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History of Richfield, Utah
Taken from the Utah History Encyclopedia (Links Added)

Richfield currently continues to be both a shopping and cultural center for the central Utah area. The Richfield tabernacle, completed during 1929-30 and noted for its architectural beauty, is a frequent setting for the Utah Symphony, Utah Opera Company, plays, choral programs, and other cultural events.

The Ramsay House (built by Ralph Ramsay, who carved the eagle which graced an earlier Eagle Gate in Salt Lake City) has been restored as a museum featuring period furniture and other memorabilia, as well as a collection of 200 local oral histories. (History copies are also archived in the city and high school libraries.) A Daughters of Utah Pioneers museum is also located in the city.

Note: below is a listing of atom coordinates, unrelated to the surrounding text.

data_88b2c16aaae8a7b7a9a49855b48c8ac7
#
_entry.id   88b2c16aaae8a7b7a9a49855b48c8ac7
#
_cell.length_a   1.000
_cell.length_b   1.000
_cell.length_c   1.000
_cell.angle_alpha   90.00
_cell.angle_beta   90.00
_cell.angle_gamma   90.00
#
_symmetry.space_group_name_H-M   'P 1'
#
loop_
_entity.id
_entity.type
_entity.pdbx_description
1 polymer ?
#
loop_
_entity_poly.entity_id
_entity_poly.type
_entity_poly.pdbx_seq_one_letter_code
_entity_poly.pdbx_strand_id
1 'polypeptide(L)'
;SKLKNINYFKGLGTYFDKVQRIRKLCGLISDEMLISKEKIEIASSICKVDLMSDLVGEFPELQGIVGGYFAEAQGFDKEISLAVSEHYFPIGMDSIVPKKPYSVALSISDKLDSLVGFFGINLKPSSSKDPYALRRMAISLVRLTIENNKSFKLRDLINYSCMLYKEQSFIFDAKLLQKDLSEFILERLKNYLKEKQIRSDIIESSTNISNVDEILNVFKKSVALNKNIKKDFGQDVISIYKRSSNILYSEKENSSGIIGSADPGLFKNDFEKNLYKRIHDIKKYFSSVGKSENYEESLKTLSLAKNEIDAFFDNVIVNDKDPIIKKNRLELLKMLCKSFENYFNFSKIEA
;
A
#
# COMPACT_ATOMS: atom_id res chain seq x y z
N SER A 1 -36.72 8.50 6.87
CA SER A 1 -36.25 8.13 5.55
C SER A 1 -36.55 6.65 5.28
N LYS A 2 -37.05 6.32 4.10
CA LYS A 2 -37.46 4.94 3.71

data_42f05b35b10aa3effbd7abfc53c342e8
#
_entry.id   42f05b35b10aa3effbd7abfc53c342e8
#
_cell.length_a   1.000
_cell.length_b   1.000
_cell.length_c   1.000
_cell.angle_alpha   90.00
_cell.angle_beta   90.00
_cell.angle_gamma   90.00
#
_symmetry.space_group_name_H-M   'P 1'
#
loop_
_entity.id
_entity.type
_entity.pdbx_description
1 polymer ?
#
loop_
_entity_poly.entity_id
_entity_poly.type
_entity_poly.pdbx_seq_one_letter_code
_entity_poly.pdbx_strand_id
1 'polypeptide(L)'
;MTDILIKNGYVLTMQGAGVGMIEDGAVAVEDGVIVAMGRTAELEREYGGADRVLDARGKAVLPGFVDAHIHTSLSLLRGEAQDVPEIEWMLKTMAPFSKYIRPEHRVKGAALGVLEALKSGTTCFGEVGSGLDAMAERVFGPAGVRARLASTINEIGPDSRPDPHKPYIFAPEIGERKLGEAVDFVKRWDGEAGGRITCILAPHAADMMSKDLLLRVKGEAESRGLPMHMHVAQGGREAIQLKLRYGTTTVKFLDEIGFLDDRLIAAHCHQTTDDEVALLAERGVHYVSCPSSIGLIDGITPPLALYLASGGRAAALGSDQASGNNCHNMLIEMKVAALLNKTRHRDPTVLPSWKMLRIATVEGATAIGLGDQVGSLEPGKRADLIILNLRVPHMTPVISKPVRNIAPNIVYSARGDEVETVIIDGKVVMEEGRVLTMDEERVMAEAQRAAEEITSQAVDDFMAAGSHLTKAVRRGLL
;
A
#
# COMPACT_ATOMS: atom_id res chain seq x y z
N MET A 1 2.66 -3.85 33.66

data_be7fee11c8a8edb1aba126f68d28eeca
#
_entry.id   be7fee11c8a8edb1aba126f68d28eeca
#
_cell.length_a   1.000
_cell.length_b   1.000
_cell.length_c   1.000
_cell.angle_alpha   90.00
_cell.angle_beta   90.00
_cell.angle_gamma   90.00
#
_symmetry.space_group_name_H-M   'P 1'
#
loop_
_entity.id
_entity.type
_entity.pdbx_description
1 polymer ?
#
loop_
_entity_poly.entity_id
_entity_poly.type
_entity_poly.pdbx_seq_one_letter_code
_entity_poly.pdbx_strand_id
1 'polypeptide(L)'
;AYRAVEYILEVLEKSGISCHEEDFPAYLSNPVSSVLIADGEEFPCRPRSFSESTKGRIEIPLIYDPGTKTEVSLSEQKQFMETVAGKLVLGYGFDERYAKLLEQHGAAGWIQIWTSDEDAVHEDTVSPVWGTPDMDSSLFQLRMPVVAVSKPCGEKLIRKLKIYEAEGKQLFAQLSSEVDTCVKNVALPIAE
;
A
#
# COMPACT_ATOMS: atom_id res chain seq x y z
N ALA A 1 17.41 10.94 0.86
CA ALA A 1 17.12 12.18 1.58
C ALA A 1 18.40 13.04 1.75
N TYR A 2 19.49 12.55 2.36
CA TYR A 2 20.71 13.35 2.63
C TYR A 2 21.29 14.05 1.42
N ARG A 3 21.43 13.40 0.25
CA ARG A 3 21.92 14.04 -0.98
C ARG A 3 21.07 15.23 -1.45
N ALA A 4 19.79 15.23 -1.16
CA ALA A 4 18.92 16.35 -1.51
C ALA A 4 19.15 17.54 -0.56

Richfield has a municipal airport with a 6,600-foot runway, a modern 42-bed-capacity hospital, and a care center with a 98-bed capacity. The award-winning Richfield Reaper newspaper is published weekly. The Daily Spectrum also has a local office and serves the area. Excellent schools include Ashman and Pahvant elementaries; Red Hills Middle School, Richfield High School, and Cedar Ridge Alternative High School, as well as Sevier Valley Applied Technology Center.

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